Hooray for Haddock!
Northeastern seafood lovers are finally off the hook. Henceforth, they will be able to dine on some of the region's iconic fish species with clear consciences—more or less. This week, the Monterey Bay Aquarium's Seafood Watch (my go-to source for making environmentally sound seafood choices) moved Atlantic haddock, Atlantic pollock, summer flounder, and line-caught Gulf of Maine cod to its "Good Alternatives" category—a promotion for some of the species from the "Avoid" list.
"We're always pleased when we see fish stocks recovering through effective management measures," said Jennifer Dianto Kemmerly, director of the aquarium's Seafood Watch program. "That's good for the oceans, and for everyone who enjoys seafood or makes a living catching and selling it."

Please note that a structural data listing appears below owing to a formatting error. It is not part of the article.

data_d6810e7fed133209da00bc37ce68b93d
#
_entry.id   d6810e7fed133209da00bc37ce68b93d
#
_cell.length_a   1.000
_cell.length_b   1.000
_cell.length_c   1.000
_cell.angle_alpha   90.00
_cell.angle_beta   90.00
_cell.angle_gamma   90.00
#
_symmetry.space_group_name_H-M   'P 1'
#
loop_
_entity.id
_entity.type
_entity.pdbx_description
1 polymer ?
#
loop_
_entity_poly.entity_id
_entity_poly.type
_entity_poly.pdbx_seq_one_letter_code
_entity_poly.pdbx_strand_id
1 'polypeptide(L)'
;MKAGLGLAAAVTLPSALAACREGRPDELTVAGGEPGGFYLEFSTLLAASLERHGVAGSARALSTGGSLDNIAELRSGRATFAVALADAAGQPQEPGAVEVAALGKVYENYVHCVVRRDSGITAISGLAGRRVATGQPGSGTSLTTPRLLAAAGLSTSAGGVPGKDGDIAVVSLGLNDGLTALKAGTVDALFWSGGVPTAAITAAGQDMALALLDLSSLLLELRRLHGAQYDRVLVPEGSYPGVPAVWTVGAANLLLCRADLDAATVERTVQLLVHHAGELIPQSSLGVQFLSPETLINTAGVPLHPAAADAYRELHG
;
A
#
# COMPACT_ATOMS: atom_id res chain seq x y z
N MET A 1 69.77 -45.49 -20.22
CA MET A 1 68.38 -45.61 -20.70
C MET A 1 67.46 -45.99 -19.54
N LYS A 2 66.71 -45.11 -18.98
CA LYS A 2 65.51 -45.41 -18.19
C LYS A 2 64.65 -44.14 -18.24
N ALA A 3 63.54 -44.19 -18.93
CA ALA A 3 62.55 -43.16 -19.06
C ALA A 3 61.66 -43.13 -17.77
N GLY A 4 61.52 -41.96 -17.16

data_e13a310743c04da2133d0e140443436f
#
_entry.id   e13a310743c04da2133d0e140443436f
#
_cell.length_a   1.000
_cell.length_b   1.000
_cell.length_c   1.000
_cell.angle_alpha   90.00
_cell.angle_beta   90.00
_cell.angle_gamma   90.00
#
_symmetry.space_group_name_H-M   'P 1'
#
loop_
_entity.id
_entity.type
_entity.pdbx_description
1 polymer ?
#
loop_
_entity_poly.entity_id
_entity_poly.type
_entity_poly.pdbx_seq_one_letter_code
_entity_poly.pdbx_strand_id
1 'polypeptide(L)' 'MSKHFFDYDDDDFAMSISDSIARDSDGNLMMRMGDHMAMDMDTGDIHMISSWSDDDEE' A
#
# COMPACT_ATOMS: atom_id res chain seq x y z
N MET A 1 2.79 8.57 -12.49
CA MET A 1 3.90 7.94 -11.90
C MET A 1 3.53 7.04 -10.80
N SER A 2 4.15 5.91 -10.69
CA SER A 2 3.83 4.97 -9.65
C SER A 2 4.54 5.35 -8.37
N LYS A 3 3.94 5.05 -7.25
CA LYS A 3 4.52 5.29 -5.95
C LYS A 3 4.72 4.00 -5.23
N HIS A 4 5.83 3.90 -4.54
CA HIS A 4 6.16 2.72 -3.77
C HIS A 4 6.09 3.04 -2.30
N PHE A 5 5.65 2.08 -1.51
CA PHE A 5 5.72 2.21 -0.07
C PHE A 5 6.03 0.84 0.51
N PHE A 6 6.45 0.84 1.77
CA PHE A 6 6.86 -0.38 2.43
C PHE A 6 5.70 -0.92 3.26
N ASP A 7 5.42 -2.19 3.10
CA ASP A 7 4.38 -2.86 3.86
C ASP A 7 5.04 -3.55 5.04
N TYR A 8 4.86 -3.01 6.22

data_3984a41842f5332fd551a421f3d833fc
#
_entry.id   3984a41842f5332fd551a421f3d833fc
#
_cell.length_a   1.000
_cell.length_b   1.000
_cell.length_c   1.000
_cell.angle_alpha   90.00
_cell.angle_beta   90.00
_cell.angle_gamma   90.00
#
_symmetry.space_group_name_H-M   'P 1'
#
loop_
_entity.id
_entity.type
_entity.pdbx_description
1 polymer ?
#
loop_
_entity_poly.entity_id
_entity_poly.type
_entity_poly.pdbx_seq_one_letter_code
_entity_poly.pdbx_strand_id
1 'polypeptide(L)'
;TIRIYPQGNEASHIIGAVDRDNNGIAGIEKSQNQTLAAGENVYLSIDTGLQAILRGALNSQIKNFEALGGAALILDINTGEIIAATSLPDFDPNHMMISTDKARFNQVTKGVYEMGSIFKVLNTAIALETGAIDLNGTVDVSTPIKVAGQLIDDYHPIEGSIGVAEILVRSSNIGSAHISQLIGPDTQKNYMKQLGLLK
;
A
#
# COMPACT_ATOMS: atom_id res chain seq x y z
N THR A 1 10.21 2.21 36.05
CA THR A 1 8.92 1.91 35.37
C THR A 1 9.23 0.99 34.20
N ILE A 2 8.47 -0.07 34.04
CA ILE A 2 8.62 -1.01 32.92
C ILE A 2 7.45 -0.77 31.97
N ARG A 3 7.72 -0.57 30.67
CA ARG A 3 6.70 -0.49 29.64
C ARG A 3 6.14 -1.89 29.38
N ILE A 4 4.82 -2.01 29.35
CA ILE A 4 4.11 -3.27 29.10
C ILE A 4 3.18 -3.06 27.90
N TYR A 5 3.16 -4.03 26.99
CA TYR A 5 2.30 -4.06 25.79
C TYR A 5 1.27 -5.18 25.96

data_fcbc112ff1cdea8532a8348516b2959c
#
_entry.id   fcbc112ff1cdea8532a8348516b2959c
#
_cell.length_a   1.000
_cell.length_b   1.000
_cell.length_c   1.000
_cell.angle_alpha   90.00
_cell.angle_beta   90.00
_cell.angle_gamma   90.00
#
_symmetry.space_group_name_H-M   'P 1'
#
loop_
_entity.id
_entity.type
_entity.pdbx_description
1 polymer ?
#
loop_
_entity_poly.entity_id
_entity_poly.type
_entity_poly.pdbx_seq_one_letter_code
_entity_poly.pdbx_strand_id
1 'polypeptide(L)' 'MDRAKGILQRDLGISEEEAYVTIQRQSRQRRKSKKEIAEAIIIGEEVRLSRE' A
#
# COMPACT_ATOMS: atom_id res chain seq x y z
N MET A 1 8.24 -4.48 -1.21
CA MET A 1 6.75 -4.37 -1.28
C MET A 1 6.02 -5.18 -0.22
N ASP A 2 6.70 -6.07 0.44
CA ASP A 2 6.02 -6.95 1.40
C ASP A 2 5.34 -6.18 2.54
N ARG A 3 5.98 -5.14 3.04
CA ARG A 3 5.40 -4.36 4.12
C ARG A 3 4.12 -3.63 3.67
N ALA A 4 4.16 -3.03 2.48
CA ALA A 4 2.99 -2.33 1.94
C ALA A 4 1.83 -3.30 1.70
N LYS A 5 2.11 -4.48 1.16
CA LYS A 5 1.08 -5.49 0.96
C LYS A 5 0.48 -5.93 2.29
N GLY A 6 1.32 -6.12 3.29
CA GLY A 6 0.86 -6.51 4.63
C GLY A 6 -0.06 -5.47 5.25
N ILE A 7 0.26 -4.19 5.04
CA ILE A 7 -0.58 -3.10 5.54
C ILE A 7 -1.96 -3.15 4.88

Most exciting is news that Atlantic haddock, once seriously overfished, have staged a remarkable recovery. So much so that line-caught haddock is now rated in the "Best" category—proof that with proper management, wild fish populations can recover.
Giving Fish a Break
Not to be outdone, the West Coast also came through with some good fishery news. In a narrow, three-to-two vote, California wildlife regulators created marine protected areas along a 250-mile stretch from the Mexican border to Santa Barbara. Fishing in the areas will either be banned or restricted. Research has shown that protected areas help rebuild stocks and, because fish travel, improve catches in adjacent waters where fishing is allowed.